The Pile of Shame.
We all have one. That ever-increasing list of games that is left abandoned, unfinished, unplayed or even uninstalled. Maybe you picked it up for a sale price that was too good to pass up, or maybe you got the game for free. Maybe you purchased it full price, but weren’t in the right headspace to enjoy it. Maybe you played it for a bit and just didn’t like it.
I made a few New Year’s resolutions this for this year. One of them was to start working on the steadily increasing pile of shame around my waistline. The other was to make some progress on the pile of shame in my game library. I’m not too sure how I’ll be able to reconcile getting fit with sitting around playing games, but I plan to give it a go.
Week 1: So many Chosen Ones…
This week, I’ve been working three classics that have been buried right at the bottom of the pile for as long as I can remember — two RPGs and one first-person shooter.
Ultima I: The First Age of Darkness (Origin Systems, 1981): The influence of the Ultima series on RPGs is absolutely massive. It is one of the longest running franchises in gaming history, beginning with the series’ precursor, 1979’s Akalabeth (often referred to as “Ultima 0”). I first encountered the Ultima series briefly in the late 90s with Ultima VII: Serpent Isle before dabbling in Ultima Online. However my first major experience with the series was the widely derided Ultima IX: Ascension (although, unlike many, I quite enjoyed it). Since then, I’ve returned to explore Ultima IV, Ultima VI and Ultima VII in greater detail, but I’m yet to complete them. So my first goal this year is to conquer this immense series, starting with the very dated Ultima I. It’s been a bit of a slog so far, and like so many games of its era, it is punishingly difficult. However, it’s a great little distraction on the couch with a laptop.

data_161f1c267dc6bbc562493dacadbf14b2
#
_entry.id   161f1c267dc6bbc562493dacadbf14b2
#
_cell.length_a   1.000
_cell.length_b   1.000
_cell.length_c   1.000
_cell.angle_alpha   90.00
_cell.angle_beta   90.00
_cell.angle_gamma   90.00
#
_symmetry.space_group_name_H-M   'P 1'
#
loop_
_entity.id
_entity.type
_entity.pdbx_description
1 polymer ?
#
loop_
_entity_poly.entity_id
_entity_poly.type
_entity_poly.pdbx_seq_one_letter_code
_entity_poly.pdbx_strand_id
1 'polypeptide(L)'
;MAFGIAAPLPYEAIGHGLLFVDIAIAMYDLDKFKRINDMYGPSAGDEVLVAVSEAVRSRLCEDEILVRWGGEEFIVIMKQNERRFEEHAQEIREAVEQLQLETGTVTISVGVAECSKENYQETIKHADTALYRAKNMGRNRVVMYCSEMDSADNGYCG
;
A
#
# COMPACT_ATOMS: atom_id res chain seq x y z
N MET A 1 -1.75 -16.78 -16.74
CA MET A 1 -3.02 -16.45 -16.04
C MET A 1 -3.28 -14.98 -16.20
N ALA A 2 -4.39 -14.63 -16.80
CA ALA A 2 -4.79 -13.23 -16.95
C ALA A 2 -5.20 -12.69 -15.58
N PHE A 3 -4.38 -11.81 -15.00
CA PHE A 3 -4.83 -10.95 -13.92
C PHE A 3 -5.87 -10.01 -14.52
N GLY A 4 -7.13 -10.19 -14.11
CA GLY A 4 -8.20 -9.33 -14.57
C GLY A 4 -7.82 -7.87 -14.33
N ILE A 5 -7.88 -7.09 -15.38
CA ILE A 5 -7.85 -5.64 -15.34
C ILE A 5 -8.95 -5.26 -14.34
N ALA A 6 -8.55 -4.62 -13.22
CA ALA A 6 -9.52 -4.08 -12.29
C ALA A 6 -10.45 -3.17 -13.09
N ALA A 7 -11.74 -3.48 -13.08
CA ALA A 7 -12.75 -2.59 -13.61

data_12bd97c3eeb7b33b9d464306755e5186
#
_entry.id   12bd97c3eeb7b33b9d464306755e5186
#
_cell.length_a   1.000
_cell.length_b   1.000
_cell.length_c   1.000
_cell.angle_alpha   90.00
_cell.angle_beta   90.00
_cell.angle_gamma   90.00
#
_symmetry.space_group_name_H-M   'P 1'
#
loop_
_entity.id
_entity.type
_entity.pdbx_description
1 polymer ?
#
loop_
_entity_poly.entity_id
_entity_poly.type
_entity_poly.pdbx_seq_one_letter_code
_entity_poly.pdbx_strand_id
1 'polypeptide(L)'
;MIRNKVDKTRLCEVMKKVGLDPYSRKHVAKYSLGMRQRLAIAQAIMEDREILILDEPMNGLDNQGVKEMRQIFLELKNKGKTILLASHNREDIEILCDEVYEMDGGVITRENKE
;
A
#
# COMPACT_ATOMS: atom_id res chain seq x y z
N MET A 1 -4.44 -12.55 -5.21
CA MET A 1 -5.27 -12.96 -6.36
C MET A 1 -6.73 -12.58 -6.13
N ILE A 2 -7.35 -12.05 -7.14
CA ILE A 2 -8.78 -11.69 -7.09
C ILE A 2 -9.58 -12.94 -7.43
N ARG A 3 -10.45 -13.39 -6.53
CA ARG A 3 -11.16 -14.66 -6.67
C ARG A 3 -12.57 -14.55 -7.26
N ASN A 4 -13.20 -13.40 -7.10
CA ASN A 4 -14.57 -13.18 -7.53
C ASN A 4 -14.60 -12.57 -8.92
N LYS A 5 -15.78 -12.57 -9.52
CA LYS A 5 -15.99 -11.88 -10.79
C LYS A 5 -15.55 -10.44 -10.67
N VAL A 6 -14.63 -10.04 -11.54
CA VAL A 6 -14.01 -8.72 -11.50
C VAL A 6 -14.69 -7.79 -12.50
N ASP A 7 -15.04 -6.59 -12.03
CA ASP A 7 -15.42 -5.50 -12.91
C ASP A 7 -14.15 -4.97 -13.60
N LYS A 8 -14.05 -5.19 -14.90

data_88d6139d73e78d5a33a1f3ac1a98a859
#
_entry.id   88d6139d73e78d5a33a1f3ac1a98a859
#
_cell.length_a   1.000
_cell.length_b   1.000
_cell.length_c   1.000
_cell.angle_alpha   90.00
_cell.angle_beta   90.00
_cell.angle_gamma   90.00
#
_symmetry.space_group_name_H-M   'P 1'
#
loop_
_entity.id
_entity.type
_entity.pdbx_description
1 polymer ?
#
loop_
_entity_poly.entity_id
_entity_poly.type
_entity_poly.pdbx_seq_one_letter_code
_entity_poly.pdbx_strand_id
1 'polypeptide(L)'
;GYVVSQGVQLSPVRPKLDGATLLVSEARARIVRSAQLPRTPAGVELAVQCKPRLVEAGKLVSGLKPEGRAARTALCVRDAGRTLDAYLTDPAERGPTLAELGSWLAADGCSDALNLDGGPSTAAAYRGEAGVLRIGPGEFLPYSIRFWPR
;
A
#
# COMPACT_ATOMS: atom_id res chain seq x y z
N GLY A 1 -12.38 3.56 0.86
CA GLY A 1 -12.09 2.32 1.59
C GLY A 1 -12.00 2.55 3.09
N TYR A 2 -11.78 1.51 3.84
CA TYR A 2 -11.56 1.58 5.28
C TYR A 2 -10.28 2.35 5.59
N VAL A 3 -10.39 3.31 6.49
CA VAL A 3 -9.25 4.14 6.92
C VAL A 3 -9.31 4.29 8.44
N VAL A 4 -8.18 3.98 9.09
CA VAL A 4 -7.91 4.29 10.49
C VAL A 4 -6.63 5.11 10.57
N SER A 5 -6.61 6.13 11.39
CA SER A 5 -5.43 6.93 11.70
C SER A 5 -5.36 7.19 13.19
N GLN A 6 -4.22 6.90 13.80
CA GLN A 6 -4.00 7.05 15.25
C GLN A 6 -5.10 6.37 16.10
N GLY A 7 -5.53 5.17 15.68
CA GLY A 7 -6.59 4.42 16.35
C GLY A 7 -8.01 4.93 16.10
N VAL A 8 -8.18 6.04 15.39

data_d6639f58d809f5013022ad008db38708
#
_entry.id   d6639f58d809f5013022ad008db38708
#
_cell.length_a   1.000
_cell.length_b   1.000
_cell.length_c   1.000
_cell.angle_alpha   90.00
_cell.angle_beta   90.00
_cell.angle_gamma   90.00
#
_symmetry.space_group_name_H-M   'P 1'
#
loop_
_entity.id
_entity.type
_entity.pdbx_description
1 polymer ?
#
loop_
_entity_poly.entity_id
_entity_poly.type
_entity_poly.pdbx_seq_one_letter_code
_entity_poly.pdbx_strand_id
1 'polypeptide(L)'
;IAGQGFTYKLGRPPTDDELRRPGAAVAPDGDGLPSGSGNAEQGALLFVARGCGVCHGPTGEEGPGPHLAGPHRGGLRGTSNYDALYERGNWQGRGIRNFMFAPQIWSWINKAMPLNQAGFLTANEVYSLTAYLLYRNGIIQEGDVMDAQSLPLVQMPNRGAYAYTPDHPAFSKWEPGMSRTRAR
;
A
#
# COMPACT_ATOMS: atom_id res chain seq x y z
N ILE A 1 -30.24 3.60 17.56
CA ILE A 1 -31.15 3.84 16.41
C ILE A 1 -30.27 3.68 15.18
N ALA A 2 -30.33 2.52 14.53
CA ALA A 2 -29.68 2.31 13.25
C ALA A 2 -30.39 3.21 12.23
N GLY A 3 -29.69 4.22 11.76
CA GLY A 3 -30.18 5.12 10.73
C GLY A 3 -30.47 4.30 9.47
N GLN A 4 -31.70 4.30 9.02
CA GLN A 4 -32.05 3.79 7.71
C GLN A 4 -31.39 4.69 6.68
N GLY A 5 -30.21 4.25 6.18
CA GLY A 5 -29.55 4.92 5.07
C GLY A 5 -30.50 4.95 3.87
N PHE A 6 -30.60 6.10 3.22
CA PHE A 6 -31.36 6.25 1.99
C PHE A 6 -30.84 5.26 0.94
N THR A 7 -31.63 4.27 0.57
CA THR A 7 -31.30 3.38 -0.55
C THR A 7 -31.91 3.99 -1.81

Fallout 2 (Black Isle Studios, 1998): The original Fallout (Interplay Productions, 1997) is one of my favourite RPGs of all time. The writing, world building, plot, characters and gameplay are all top-notch. Fallout 2 took all those elements to the next level, while massively expanding the world. Like so many great RPGs, it suffered from a buggy release, but that didn’t blunt its long-lasting appeal and RPG aficionados endlessly debate which is the greater of the two. I first played Fallout 2 in the early 2000s and was blown away by the deep and responsive world. Unfortunately, circumstances prevented me from ever completing the game. So I’m here to finish the job.
Heretic (Raven Software, 1994): Heretic and its sister series Hexen are cult classics that took the first person shooter to a world of gothic dark fantasy instead of the usual science fiction that was common for the first-person shooter genre. I enjoyed Heretic 2 multiplayer and my brief experience with Hexen 2, but I am yet to experience the two prequels. I’ll be making my way through these blood-soaked fantasy shooters in chronological order: Heretic, Hexen: Beyond Heretic, Hexen 2 and Heretic II.